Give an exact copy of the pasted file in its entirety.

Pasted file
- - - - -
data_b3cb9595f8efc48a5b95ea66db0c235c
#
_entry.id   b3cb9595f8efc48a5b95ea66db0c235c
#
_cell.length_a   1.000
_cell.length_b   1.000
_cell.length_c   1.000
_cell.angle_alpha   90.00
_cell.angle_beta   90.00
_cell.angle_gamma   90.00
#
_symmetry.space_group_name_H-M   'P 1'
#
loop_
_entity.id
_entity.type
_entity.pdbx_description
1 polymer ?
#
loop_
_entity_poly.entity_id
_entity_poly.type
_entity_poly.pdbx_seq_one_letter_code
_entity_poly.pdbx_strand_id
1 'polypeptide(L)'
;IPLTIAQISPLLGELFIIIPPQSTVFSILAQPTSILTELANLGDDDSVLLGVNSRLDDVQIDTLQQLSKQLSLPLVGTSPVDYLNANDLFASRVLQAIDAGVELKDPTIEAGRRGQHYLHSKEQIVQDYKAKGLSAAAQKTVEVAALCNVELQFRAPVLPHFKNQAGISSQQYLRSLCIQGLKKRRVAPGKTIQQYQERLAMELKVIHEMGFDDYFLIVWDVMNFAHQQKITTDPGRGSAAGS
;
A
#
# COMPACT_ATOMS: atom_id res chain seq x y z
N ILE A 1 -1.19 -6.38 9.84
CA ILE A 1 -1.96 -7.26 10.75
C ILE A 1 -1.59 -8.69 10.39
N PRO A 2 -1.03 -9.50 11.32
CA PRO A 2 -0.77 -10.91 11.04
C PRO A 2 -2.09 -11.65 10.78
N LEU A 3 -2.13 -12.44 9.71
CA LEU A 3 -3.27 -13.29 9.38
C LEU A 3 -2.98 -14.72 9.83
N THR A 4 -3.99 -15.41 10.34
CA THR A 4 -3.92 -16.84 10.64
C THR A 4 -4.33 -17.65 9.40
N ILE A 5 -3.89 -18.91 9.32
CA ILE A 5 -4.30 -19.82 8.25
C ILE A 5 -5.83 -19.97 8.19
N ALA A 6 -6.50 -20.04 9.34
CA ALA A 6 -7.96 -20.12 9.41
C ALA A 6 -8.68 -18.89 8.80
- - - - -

data_b3cb9595f8efc48a5b95ea66db0c235c
#
_entry.id   b3cb9595f8efc48a5b95ea66db0c235c
#
_cell.length_a   1.000
_cell.length_b   1.000
_cell.length_c   1.000
_cell.angle_alpha   90.00
_cell.angle_beta   90.00
_cell.angle_gamma   90.00
#
_symmetry.space_group_name_H-M   'P 1'
#
loop_
_entity.id
_entity.type
_entity.pdbx_description
1 polymer ?
#
loop_
_entity_poly.entity_id
_entity_poly.type
_entity_poly.pdbx_seq_one_letter_code
_entity_poly.pdbx_strand_id
1 'polypeptide(L)'
;IPLTIAQISPLLGELFIIIPPQSTVFSILAQPTSILTELANLGDDDSVLLGVNSRLDDVQIDTLQQLSKQLSLPLVGTSPVDYLNANDLFASRVLQAIDAGVELKDPTIEAGRRGQHYLHSKEQIVQDYKAKGLSAAAQKTVEVAALCNVELQFRAPVLPHFKNQAGISSQQYLRSLCIQGLKKRRVAPGKTIQQYQERLAMELKVIHEMGFDDYFLIVWDVMNFAHQQKITTDPGRGSAAGS
;
A
#
# COMPACT_ATOMS: atom_id res chain seq x y z
N ILE A 1 -1.19 -6.38 9.84
CA ILE A 1 -1.96 -7.26 10.75
C ILE A 1 -1.59 -8.69 10.39
N PRO A 2 -1.03 -9.50 11.32
CA PRO A 2 -0.77 -10.91 11.04
C PRO A 2 -2.09 -11.65 10.78
N LEU A 3 -2.13 -12.44 9.71
CA LEU A 3 -3.27 -13.29 9.38
C LEU A 3 -2.98 -14.72 9.83
N THR A 4 -3.99 -15.41 10.34
CA THR A 4 -3.92 -16.84 10.64
C THR A 4 -4.33 -17.65 9.40
N ILE A 5 -3.89 -18.91 9.32
CA ILE A 5 -4.30 -19.82 8.25
C ILE A 5 -5.83 -19.97 8.19
N ALA A 6 -6.50 -20.04 9.34
CA ALA A 6 -7.96 -20.12 9.41
C ALA A 6 -8.68 -18.89 8.80